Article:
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Steven De Cuyper, Agristo:

"Global demand for frozen potato products remains high"

"After a few tense years, we're, once again, in a position to put our products on the world map," begins Steven De Cuyper, director of Agristo's Agro division, which produces and markets frozen potato products worldwide. He sees that global demand for these products remains high. "The need for convenience products keeps increasing, as does the demand for frozen fries."

Steven De Cuyper, director of Agristo's Agro division

Here, particularly Latin America and Asia are growth markets with opportunities, something Steven believes will continue for some time. "There are opportunities in Europe too, but historically [the Netherlands and Belgium] remain in the lead regarding technology, its potato growers' know-how, and its soil. That's always been a considerable advantage," he says. Yields are another advantage. "Local yields haven't (yet) been achieved anywhere else in the world."

Yet, there are some shifts, admits Steven, and in the future, he expects some kind of balance to develop between the various production areas. "Increasing scale and political influences are limiting acreage expansion opportunities in Western Europe. That could potentially improve other global regions’ chances," he expects. Especially when you also consider high energy prices. "That's currently causing an evolution in Europe. Those prices are rising much less and are less volatile in other places, which doesn't do our erstwhile competitive edge any good."

Ever-increasing demand for convenience
Steven points out that these high prices undoubtedly play a role in the production of frozen potato products. "That's an energy-intensive process, where we have to focus on efficiency and alternative energy sources," he explains. Because prices are rising, Agristo has yet to notice a lag in demand. "It's not specifically regarding the potatoes; there's general high inflation. How that will affect buying behavior, we don't yet know. Our frozen French fries, however, usually do well in times of crisis."

There is also an ever-growing global demand for convenience products. "That, too, drives the demand for our products," De Cuyper says. Another things that drives demand is healthier baking techniques. "There are shifts in air fryer and oven fries." Plus, the pandemic boosted takeaways as well as home deliveries. "So far, this trend continues. We follow these developments, which give us new sales market opportunities," he confirms.

Challenging cultivation
Despite these good starting points in the sector, Steven sees challenges, too, especially in cultivation. Growers are continually facing constraints like the changing climate. "Last year was extraordinary. It began well, but the drought began in earnest in June and lasted a good while. Considering how the season ended, the rainfall at its end helped turn things around significantly, though there are vast regional differences. Still, climate change means this crop will become increasingly challenging in the coming years."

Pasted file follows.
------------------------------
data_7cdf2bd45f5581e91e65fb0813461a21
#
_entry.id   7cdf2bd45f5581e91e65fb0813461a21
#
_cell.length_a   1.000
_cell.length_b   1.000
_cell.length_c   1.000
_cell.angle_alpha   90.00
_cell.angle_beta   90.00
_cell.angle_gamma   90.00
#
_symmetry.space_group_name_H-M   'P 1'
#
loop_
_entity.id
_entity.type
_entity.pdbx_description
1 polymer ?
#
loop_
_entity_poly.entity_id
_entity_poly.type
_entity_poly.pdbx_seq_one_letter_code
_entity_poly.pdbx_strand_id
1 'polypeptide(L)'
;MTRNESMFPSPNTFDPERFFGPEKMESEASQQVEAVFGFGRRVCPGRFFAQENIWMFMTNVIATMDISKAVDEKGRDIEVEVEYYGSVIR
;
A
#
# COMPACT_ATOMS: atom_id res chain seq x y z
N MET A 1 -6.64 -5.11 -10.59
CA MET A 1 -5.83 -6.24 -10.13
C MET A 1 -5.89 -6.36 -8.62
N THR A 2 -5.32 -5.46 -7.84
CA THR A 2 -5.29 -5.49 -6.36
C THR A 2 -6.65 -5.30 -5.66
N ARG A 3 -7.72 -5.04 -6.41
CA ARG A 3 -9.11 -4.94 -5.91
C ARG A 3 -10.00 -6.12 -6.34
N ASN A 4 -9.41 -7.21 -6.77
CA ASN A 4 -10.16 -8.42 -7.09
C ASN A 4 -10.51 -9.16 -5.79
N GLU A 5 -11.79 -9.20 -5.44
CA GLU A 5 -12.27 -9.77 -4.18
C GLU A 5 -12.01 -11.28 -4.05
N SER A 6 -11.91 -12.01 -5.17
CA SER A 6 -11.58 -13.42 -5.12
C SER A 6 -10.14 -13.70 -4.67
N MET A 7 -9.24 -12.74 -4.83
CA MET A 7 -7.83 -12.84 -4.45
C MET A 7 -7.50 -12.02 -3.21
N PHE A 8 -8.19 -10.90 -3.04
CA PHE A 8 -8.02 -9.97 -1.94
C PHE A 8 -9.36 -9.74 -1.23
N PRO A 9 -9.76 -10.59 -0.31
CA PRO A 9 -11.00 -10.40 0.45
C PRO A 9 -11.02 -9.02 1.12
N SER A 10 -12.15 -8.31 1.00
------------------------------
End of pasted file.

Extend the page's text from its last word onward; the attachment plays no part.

Steven points out another focal point: the development around Nitrate legislation and fertilizer plans, which are high on the political agenda. "Will that lead to less available acreage? How will that affect average yields? Those are still open questions," he states. In this regard, Agristo is pleased that water quality will improve and eagerly supports this goal, but also calls for it to be done in context and with a longer-term focus. "Like all agricultural sector players, we must join forces and move forward with the common goal of highlighting water quality improvement."

Right direction
Steven admits that working under varying weather and natural conditions makes it hard to reach targets. "We must generally move in the right direction over the long term and pursue quality improvement. That could mean a downturn, though, if the weather's bad for a season. That's just how it goes. But maybe the following year, you can take two steps forward. As long as you keep moving forward overall," he reckons.

De Cuyper thinks innovative cultivation methods could play a role in this process. "We have to find ways to combine good agricultural practices and innovative tools and cultivation techniques." He cites using precision agriculture as an example. Here, growers can do things like deploy drones to take nitrogen application, fertilization, and crop protection use to the next level. "We truly need to bet on these state-of-the-art methods and incorporate them into a plan for the future where, ten years from now, we're still aiming for marked improvements and doing things differently," he concludes.

+32 (0)56 73 50 50 

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